Rev. Bob Kraning: So there’ve been disappointments, there has been stress in our marriage, we have had illness, I have had two major surgeries, we have had debts. I look at all the things we’ve had in our marriage and I think it’s pretty normal. I think it’s the things that other people have in their marriages. And somehow within the thrust of that, we’ve been able to put together 25 years and we’re still excited about another 25, if God should give it to us.
End of Excerpt
John Fuller: Well, that’s Bob Kraning and he’s reflecting on only 25 years of marriage and not only did God give him and his wife, Carol, another 25, but they’ve been married for 60 years. You’ll hear how to get the most out of your marriage today at Focus on the Family. Your host is Focus president Jim Daly and I’m John Fuller.
Jim Daly: Sixty years, John! I mean, that’s a lot of experience! And Bob and Carol Kraning sure seem the right ‘recipe’, I guess you’d call it, for a long-term marriage, as we heard last time. If you missed part one yesterday, please get in touch with us-- this is the real stuff. We can send you the entire message on CD or an audio download so you can listen again or share it with a friend who might need some of those ‘recipe’ ideas to make their marriage stronger.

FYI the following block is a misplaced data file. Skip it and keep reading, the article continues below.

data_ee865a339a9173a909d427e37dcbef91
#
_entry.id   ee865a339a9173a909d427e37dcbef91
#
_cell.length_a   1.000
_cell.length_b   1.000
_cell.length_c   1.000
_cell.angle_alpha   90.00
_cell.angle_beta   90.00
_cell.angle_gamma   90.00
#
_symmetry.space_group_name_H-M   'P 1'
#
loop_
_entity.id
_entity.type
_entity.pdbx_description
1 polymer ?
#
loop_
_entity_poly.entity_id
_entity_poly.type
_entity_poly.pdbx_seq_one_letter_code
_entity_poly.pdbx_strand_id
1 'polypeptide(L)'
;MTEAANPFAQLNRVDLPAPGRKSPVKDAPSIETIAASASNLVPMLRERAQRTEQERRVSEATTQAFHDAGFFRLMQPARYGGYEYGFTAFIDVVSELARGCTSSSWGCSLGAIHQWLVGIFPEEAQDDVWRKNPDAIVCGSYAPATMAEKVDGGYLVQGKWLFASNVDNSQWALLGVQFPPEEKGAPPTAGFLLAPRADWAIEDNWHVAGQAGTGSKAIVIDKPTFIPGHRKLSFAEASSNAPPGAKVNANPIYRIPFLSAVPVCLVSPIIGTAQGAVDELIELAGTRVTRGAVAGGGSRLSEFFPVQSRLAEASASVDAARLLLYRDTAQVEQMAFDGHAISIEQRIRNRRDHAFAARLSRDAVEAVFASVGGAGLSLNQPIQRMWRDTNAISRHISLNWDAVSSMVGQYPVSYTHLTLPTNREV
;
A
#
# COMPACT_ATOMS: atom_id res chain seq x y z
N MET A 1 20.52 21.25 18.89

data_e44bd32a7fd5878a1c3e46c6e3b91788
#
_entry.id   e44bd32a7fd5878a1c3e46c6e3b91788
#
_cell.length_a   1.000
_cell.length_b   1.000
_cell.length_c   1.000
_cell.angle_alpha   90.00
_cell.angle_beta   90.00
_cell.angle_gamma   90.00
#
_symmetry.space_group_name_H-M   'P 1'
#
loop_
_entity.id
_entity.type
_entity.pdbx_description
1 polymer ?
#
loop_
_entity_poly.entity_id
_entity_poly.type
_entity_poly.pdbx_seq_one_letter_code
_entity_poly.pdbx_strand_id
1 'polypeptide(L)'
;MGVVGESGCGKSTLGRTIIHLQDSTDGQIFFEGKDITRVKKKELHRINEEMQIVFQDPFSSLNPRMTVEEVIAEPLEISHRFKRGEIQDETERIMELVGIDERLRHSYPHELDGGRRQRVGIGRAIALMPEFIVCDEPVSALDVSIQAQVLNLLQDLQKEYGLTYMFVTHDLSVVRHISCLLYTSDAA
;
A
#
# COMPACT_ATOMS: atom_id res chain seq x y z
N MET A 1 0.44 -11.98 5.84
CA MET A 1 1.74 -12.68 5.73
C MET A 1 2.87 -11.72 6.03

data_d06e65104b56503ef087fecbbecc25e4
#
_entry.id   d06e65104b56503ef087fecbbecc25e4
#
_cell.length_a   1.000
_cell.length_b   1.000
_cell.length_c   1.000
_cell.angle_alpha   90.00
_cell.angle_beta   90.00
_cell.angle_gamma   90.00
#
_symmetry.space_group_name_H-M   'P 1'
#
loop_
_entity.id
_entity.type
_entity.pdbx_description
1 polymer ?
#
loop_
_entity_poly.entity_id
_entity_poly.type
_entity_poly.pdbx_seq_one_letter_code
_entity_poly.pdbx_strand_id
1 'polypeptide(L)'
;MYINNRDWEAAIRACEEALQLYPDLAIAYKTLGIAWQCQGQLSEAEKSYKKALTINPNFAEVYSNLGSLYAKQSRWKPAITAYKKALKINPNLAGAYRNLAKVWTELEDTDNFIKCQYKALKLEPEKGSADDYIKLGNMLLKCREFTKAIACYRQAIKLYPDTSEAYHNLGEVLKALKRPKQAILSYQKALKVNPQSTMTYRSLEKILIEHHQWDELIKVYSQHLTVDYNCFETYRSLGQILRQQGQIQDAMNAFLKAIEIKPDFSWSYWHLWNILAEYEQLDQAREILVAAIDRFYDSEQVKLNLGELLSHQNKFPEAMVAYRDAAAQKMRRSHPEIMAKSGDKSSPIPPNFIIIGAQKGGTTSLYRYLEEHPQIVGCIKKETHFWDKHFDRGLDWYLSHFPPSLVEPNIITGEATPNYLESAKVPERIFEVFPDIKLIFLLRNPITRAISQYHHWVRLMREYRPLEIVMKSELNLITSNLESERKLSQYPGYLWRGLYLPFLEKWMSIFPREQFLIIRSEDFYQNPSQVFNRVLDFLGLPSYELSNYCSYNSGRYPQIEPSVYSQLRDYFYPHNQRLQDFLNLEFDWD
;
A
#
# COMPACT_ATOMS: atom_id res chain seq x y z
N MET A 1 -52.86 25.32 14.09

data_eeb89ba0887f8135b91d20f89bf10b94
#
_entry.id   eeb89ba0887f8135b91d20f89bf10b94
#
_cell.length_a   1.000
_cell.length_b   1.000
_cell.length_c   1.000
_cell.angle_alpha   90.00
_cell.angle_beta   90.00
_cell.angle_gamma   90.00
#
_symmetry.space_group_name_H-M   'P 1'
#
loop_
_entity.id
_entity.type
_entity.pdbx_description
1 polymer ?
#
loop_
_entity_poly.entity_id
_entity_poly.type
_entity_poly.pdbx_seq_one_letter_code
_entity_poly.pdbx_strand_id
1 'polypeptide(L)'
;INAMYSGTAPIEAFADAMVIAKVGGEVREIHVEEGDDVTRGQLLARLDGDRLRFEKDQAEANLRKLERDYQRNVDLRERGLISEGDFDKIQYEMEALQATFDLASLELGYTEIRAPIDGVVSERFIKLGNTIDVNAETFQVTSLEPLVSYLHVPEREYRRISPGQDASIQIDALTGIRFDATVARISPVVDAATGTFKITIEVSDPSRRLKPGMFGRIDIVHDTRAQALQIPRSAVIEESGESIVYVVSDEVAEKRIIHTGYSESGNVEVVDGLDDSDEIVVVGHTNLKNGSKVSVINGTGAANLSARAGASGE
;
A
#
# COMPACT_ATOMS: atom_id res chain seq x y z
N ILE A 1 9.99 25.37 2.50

John: And if you haven’t listened on our app yet, you can get that as well. The CD, download and app available at focusonthefamily.com/radio or call and we’d be happy to tell you more-- our number is 800-A-FAMILY.
Okay, here’s Pastor Bob Kraning, speaking at Forest Home Christian Camps. He was Director there at the time and he’s speaking from Ephesians chapter 4, verses 25 to 32 and along the way you’ll hear him refer back to a book he’s been quoting from. It’s called,by Cecil Osborne.
Bob: You need to have a daily time that is set to talk. And people say, “That is dumb; we live together.” I said, “Yeah, I know you live together, but you don’t talk together.” Walk in any restaurant and look around the restaurant and you can spot all the married people. They’re not talking. (Laughter) You just walk in a restaurant and watch the next time you go. You’ll see all the engaged couples and all the dating people are in intense conversations.